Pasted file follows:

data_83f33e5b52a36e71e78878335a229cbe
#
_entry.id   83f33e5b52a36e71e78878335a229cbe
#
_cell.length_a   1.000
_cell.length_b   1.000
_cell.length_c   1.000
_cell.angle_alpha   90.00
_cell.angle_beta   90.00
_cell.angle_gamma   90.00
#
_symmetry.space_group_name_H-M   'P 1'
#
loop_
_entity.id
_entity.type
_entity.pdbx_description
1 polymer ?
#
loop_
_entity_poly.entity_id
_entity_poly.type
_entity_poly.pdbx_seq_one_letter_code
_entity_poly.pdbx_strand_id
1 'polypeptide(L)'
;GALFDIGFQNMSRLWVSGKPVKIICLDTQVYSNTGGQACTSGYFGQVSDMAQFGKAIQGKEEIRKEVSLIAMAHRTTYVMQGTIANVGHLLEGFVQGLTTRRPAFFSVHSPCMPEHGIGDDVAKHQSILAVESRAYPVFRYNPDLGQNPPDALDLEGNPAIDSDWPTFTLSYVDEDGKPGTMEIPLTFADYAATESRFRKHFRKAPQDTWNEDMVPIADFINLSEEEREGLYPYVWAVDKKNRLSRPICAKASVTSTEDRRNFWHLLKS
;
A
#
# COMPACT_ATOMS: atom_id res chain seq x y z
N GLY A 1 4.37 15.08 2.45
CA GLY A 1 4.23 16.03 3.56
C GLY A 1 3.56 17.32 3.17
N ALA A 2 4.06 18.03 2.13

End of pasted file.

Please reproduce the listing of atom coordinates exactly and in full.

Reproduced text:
data_83f33e5b52a36e71e78878335a229cbe
#
_entry.id   83f33e5b52a36e71e78878335a229cbe
#
_cell.length_a   1.000
_cell.length_b   1.000
_cell.length_c   1.000
_cell.angle_alpha   90.00
_cell.angle_beta   90.00
_cell.angle_gamma   90.00
#
_symmetry.space_group_name_H-M   'P 1'
#
loop_
_entity.id
_entity.type
_entity.pdbx_description
1 polymer ?
#
loop_
_entity_poly.entity_id
_entity_poly.type
_entity_poly.pdbx_seq_one_letter_code
_entity_poly.pdbx_strand_id
1 'polypeptide(L)'
;GALFDIGFQNMSRLWVSGKPVKIICLDTQVYSNTGGQACTSGYFGQVSDMAQFGKAIQGKEEIRKEVSLIAMAHRTTYVMQGTIANVGHLLEGFVQGLTTRRPAFFSVHSPCMPEHGIGDDVAKHQSILAVESRAYPVFRYNPDLGQNPPDALDLEGNPAIDSDWPTFTLSYVDEDGKPGTMEIPLTFADYAATESRFRKHFRKAPQDTWNEDMVPIADFINLSEEEREGLYPYVWAVDKKNRLSRPICAKASVTSTEDRRNFWHLLKS
;
A
#
# COMPACT_ATOMS: atom_id res chain seq x y z
N GLY A 1 4.37 15.08 2.45
CA GLY A 1 4.23 16.03 3.56
C GLY A 1 3.56 17.32 3.17
N ALA A 2 4.06 18.03 2.13